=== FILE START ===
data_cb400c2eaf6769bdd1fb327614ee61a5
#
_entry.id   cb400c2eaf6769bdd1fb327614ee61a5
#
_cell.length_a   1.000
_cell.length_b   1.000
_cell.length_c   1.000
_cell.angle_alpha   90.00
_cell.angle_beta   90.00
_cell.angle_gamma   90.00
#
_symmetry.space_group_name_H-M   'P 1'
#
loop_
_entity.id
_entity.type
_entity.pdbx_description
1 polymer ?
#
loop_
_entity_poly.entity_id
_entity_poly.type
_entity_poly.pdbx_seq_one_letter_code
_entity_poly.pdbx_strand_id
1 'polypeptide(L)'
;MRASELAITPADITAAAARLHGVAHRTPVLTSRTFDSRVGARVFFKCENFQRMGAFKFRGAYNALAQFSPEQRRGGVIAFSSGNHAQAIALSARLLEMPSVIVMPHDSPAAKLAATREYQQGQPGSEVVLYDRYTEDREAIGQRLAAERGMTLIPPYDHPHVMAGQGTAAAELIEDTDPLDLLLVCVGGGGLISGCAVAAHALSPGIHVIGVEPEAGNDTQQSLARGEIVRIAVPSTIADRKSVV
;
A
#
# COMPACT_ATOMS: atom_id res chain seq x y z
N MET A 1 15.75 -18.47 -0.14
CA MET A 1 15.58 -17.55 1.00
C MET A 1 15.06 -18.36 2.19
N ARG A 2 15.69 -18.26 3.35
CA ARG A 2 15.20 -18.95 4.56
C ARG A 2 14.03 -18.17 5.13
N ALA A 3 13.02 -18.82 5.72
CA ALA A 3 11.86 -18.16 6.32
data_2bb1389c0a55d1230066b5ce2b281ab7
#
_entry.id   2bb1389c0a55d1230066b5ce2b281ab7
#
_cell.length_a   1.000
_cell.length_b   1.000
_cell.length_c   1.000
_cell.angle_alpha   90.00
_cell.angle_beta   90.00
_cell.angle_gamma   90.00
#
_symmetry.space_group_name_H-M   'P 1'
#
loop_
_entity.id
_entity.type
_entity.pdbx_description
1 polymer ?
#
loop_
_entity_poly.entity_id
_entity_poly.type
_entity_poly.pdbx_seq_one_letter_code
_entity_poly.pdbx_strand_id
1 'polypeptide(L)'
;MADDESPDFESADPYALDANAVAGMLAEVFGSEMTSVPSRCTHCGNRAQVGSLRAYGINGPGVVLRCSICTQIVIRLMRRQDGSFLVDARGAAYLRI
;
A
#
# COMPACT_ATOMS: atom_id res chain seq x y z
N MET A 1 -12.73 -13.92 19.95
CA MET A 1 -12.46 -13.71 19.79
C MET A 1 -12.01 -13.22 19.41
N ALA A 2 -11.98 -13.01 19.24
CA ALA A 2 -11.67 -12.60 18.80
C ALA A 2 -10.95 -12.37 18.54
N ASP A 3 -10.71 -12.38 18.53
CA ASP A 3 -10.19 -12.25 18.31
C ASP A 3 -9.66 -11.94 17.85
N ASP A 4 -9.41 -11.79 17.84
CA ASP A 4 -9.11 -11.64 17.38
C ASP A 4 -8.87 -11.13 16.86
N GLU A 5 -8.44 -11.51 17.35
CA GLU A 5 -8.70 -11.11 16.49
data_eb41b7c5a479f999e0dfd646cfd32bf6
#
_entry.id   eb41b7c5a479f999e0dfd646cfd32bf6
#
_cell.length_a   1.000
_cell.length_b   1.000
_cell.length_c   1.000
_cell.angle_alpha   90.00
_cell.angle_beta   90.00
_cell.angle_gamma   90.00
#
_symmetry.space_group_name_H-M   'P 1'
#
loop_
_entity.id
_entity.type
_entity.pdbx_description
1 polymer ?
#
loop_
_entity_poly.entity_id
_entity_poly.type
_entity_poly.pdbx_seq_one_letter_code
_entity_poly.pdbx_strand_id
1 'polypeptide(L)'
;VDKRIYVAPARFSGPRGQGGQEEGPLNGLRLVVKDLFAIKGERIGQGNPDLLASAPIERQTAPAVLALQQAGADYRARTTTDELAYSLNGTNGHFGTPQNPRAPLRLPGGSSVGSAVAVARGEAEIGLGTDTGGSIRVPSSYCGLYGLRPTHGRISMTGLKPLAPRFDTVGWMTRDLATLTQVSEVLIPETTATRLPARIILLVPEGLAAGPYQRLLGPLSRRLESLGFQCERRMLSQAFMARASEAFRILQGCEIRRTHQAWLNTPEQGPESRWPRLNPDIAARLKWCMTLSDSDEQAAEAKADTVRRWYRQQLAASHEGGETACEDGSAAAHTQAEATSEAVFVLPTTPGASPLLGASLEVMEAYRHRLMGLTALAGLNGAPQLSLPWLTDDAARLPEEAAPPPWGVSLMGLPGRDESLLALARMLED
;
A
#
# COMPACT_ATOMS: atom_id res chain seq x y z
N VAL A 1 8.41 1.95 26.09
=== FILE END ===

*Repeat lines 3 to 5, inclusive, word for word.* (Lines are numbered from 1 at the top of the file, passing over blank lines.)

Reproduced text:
_entry.id   cb400c2eaf6769bdd1fb327614ee61a5
#
_cell.length_a   1.000